Thursday, February 25, 2010

Honoring a Deceased Parent's Birthday

Today's topic clearly falls into the "Not That You Asked" category, but I'll bet I'm not the only one who celebrates her parents' birthdays...even though they're no longer living.
My mom would be 90 today if she were still alive, and yes, if you're doing the math, that means she had me late in life. Those seven kids she had before producing me? Clearly, just warm-ups for the main attraction. 
Anyway, where was I? Mom. Right. And her birthday. And what, if anything, I do to commemorate it.
Over the last three years, I've done a variety of things on Mom's birthday. As best I can remember, they include the following:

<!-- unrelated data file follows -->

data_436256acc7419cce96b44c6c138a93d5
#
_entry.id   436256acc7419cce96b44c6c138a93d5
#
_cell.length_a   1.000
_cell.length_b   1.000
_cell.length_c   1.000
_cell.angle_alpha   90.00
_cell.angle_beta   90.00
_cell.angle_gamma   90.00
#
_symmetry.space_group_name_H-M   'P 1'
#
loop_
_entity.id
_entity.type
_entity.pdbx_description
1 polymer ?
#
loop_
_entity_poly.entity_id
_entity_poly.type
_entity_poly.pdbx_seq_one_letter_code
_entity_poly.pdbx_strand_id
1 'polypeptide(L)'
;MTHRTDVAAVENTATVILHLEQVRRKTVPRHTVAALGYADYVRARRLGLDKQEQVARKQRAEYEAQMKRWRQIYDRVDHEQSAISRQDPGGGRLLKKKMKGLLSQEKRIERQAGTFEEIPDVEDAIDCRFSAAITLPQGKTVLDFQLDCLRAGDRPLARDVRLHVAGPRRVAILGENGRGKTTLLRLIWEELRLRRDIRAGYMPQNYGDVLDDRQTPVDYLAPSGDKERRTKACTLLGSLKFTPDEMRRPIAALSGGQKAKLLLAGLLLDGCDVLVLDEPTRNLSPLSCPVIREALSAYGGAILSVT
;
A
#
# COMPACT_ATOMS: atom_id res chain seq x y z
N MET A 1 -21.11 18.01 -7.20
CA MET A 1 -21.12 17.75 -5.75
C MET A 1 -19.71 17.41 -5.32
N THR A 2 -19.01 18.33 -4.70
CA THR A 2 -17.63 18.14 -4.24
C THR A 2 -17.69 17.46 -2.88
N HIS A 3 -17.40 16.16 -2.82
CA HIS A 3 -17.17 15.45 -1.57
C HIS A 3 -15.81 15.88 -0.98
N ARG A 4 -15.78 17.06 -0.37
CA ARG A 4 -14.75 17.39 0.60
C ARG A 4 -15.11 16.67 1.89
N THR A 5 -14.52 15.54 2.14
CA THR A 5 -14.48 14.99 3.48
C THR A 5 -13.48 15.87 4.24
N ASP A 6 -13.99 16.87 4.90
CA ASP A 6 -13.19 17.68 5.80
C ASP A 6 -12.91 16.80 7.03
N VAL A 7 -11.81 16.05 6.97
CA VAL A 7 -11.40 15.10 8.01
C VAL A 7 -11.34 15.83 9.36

1. Talk to her. Yeah, I talk to my dead mom. On her birthday, it's usually along the lines of "Thanks for having one last kid, and thanks for all the hard work you put in." Other days, I might be hollering at her for some leftover childhood piece of unfinished business. But I talk to her.
2. Write to her. Same as #1, only in letter form.
3. Email my siblings, who were the backbone of my childhood and are still part of the rock I stand on. Okay, that's an awkward mental image, given that backbones don't usually turn into rocks, but you get the idea.
4. Visit the cemetery and pour a little Starbucks on her grave. Really. She and Dad loved the luxury of going to Starbucks and getting a mocha.
5. Bring flowers from my yard and leave them on the grave.
6. Call her best friend.
7. Light a candle, either in real life or at, a terrific online community based on the teachings of Brother David Steindl-Rast and his colleagues. It's a network for grateful living (ANGeL, get it?). Check out this link of Br. David reading a short Billy Collins poem. Which has nothing to do with my mother's birthday, except she LOVED Br. David and loved poetry.